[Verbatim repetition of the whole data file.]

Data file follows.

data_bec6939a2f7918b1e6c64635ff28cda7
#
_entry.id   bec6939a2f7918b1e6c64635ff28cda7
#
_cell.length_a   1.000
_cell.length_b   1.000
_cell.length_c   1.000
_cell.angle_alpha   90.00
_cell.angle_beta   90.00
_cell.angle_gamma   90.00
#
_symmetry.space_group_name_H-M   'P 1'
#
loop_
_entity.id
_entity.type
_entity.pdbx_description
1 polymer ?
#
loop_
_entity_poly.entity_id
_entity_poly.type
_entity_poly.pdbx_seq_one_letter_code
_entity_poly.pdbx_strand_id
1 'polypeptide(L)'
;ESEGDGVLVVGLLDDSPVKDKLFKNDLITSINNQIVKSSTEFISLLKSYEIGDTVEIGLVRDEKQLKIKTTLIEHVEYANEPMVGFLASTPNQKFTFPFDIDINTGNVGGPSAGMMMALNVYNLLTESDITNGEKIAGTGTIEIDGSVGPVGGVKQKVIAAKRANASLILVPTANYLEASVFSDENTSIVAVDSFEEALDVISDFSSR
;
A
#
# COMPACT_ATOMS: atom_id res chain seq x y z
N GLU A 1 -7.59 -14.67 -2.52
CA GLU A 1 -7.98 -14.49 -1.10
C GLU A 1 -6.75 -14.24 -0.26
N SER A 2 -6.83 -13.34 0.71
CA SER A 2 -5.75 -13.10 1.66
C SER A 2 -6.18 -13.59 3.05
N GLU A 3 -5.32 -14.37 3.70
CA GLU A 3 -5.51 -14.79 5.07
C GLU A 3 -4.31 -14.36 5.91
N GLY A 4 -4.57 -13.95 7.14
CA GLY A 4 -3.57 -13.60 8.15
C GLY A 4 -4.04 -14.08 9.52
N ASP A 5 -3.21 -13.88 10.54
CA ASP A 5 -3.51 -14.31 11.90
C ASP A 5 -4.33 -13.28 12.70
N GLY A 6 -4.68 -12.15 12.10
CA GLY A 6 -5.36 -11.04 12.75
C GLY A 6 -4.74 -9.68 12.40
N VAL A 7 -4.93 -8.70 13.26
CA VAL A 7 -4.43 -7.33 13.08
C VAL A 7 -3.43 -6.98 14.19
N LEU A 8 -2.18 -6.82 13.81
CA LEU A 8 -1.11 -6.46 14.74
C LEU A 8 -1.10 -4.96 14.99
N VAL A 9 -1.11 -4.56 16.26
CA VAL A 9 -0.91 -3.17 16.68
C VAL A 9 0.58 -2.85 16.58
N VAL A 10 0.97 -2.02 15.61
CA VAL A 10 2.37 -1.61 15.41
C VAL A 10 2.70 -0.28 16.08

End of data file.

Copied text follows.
data_bec6939a2f7918b1e6c64635ff28cda7
#
_entry.id   bec6939a2f7918b1e6c64635ff28cda7
#
_cell.length_a   1.000
_cell.length_b   1.000
_cell.length_c   1.000
_cell.angle_alpha   90.00
_cell.angle_beta   90.00
_cell.angle_gamma   90.00
#
_symmetry.space_group_name_H-M   'P 1'
#
loop_
_entity.id
_entity.type
_entity.pdbx_description
1 polymer ?
#
loop_
_entity_poly.entity_id
_entity_poly.type
_entity_poly.pdbx_seq_one_letter_code
_entity_poly.pdbx_strand_id
1 'polypeptide(L)'
;ESEGDGVLVVGLLDDSPVKDKLFKNDLITSINNQIVKSSTEFISLLKSYEIGDTVEIGLVRDEKQLKIKTTLIEHVEYANEPMVGFLASTPNQKFTFPFDIDINTGNVGGPSAGMMMALNVYNLLTESDITNGEKIAGTGTIEIDGSVGPVGGVKQKVIAAKRANASLILVPTANYLEASVFSDENTSIVAVDSFEEALDVISDFSSR
;
A
#
# COMPACT_ATOMS: atom_id res chain seq x y z
N GLU A 1 -7.59 -14.67 -2.52
CA GLU A 1 -7.98 -14.49 -1.10
C GLU A 1 -6.75 -14.24 -0.26
N SER A 2 -6.83 -13.34 0.71
CA SER A 2 -5.75 -13.10 1.66
C SER A 2 -6.18 -13.59 3.05
N GLU A 3 -5.32 -14.37 3.70
CA GLU A 3 -5.51 -14.79 5.07
C GLU A 3 -4.31 -14.36 5.91
N GLY A 4 -4.57 -13.95 7.14
CA GLY A 4 -3.57 -13.60 8.15
C GLY A 4 -4.04 -14.08 9.52
N ASP A 5 -3.21 -13.88 10.54
CA ASP A 5 -3.51 -14.31 11.90
C ASP A 5 -4.33 -13.28 12.70
N GLY A 6 -4.68 -12.15 12.10
CA GLY A 6 -5.36 -11.04 12.75
C GLY A 6 -4.74 -9.68 12.40
N VAL A 7 -4.93 -8.70 13.26
CA VAL A 7 -4.43 -7.33 13.08
C VAL A 7 -3.43 -6.98 14.19
N LEU A 8 -2.18 -6.82 13.81
CA LEU A 8 -1.11 -6.46 14.74
C LEU A 8 -1.10 -4.96 14.99
N VAL A 9 -1.11 -4.56 16.26
CA VAL A 9 -0.91 -3.17 16.68
C VAL A 9 0.58 -2.85 16.58
N VAL A 10 0.97 -2.02 15.61
CA VAL A 10 2.37 -1.61 15.41
C VAL A 10 2.70 -0.28 16.08